How Armored Cars Work

The Chevrolet Suburban is the most popular personal protection model.
Photo courtesy of Alpine Armoring

The first thing most people think of when they see the phrase "armored car" is the bulky, square truck that picks up and drops off cash at the local ATM. What people don't often think of are the personal transport or military-grace vehicles keeping people safe around the globe. Armored vehicles can be divided up into four basic types:

SUVs/Sedans: These are sometimes called "personal protection vehicles." They don't look any different than straight-from-the-factory models, but they've had armor applied throughout. The Chevrolet Suburban is the most popular personal protection model.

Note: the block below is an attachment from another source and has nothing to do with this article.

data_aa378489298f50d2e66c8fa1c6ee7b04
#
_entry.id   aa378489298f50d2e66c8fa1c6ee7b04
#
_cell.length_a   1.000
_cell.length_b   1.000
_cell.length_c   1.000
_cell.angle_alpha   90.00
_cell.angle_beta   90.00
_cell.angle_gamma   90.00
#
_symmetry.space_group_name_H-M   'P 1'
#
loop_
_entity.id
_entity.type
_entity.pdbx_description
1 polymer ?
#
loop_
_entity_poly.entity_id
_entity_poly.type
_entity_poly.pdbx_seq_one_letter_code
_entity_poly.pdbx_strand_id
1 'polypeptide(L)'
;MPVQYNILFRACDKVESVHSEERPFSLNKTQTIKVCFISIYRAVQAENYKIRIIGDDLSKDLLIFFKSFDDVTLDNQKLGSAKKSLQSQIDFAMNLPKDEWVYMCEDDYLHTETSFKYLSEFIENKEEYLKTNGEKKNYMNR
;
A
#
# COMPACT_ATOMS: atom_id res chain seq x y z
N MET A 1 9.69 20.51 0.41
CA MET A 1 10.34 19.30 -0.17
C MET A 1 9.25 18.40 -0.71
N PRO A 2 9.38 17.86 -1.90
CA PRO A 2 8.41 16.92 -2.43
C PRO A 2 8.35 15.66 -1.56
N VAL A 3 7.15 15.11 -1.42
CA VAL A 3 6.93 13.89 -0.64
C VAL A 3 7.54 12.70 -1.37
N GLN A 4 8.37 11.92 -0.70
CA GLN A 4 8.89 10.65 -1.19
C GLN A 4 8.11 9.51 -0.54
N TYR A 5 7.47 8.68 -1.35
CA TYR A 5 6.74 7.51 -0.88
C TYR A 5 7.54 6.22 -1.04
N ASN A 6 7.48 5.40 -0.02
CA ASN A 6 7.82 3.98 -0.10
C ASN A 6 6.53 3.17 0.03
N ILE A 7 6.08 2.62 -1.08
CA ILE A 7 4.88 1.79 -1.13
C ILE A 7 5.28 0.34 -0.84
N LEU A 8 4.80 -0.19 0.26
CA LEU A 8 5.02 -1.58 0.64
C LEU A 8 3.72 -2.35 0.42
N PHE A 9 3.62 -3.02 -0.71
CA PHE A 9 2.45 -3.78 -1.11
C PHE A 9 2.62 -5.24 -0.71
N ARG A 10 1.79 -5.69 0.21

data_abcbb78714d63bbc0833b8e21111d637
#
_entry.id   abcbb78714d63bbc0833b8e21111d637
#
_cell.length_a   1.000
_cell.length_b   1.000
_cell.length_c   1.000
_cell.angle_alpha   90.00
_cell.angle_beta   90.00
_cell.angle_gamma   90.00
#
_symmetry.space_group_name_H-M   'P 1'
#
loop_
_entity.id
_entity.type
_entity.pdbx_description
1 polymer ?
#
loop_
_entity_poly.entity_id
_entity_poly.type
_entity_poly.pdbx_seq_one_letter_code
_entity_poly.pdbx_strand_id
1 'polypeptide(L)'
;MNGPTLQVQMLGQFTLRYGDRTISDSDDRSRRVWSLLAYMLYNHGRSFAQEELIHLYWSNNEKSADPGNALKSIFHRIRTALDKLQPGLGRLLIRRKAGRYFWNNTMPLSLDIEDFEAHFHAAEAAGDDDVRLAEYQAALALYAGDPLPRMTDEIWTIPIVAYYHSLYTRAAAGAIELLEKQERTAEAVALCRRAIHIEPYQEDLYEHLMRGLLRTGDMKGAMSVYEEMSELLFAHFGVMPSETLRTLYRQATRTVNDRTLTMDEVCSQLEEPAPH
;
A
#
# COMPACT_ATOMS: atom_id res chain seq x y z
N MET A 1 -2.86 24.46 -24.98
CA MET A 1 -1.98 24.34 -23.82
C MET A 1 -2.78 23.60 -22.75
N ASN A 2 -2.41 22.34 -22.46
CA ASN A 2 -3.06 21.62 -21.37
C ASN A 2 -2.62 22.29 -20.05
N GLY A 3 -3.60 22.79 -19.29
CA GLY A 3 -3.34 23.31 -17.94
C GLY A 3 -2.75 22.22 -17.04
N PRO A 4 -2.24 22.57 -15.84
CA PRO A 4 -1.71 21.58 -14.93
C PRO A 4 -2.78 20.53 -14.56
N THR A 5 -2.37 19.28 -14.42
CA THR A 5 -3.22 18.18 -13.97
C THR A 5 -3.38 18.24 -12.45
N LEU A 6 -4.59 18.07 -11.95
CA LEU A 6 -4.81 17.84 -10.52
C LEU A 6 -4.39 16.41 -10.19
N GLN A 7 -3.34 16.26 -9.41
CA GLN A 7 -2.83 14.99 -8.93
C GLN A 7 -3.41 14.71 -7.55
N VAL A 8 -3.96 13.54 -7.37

Cash in Transit: This is the Brinks or Wells Fargo truck, which is not always all that well armored. Usually, these trucks only have to protect against handguns, which requires a lower level of armoring.

Police/SWAT/Tactical: These vehicles look similar to the cash in transit trucks, but they're seriously armored for police and emergency use, where a variety of weapons may come into play.

Military: It's no surprise that vehicles used by the military are the most heavily armored. It's also no surprise that they are the most expensive to armor, at around $1 million each.

A few manufacturers, like Mercedes-Benz in Europe, are able to armor vehicles at the factory. Most armored vehicles, though, get their extra protection from specialists. Companies like The Armored Group and Alpine Armoring buy plain-Jane vehicles and transform them into G.I. Jane-worthy armored vehicles.

Customers for these vehicles range from governments, who buy them for heads of state, to CEOs and heads of non-governmental organizations operating in violent and dangerous parts of the world. And, of course, banks, police and militaries use armored vehicles.

Up next, let's take a look at the history of armored cars. You may be surprised to hear just how far back in history the idea originated.